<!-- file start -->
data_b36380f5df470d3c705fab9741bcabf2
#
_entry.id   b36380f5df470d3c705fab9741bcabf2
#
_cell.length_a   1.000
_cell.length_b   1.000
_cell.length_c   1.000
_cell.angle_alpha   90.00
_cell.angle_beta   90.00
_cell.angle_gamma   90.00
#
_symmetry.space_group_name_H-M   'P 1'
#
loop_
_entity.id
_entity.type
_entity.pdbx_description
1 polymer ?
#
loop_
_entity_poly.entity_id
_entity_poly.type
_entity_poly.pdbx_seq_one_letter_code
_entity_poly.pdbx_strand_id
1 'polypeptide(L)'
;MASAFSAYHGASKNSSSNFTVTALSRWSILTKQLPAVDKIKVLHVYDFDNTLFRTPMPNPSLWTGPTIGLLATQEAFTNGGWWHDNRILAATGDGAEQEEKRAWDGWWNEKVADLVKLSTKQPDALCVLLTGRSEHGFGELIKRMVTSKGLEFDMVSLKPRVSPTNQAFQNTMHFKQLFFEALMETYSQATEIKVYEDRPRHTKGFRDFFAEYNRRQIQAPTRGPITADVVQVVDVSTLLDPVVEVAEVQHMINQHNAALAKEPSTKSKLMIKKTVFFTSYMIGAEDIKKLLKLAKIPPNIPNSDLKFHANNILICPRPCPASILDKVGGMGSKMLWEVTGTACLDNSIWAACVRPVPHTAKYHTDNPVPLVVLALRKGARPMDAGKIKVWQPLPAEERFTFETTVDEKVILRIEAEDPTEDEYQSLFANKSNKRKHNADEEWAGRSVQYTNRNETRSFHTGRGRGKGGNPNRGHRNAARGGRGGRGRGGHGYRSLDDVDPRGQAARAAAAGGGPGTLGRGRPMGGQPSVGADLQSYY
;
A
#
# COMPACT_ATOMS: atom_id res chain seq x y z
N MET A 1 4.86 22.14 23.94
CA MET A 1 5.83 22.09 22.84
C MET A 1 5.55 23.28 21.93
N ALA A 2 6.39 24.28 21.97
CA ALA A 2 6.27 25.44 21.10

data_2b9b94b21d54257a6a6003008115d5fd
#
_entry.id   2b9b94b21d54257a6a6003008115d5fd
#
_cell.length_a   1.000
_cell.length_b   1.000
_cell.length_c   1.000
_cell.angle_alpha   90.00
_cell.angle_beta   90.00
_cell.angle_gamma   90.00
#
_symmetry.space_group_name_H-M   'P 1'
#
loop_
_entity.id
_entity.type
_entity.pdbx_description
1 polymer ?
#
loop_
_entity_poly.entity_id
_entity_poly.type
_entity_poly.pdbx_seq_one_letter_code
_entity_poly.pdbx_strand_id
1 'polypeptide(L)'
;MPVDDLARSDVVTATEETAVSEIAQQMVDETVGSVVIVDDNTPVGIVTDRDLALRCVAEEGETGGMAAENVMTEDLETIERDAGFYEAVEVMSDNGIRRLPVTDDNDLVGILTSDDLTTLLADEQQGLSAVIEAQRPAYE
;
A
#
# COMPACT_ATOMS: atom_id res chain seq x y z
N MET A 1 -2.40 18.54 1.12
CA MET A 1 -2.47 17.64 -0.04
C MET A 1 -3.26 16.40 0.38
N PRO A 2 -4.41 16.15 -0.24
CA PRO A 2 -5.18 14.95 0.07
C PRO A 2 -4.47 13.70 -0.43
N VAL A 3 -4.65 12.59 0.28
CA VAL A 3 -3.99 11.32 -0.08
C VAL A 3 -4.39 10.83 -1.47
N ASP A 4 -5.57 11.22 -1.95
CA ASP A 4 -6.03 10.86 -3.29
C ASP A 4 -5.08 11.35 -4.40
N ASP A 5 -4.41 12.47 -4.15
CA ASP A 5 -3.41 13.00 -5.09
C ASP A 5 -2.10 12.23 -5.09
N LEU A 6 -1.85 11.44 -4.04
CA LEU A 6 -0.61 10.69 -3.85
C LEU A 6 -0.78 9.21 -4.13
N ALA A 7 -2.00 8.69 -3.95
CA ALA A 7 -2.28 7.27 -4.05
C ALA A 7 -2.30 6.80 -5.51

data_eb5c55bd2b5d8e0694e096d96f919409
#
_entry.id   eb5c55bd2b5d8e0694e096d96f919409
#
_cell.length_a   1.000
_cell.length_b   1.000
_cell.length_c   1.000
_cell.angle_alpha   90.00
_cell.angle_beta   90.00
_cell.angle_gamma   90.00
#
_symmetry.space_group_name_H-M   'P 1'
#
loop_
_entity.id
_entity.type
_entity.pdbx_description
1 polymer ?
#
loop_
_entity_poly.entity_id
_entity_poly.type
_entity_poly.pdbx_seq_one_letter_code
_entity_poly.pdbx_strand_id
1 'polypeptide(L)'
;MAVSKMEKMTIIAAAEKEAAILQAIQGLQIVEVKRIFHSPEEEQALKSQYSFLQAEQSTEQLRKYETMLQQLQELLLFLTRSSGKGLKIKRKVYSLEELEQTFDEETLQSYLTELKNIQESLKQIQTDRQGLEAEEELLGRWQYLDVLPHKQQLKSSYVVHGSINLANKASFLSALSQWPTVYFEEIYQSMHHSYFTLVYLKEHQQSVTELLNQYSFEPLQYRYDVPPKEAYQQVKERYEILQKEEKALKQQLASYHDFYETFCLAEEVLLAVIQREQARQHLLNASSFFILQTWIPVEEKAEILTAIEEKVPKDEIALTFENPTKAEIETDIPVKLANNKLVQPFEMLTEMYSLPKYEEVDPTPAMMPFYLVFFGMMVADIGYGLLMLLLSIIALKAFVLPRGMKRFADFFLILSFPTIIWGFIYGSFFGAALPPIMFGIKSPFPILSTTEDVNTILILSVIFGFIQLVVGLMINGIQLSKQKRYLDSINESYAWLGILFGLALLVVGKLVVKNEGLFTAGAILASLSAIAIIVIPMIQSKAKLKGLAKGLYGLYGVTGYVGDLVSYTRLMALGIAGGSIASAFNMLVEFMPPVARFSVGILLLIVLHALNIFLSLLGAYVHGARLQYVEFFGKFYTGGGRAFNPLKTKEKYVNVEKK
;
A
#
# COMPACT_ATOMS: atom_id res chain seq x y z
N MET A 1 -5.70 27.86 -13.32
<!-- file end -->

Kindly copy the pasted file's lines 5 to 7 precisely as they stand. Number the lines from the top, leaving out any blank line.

_cell.length_a   1.000
_cell.length_b   1.000
_cell.length_c   1.000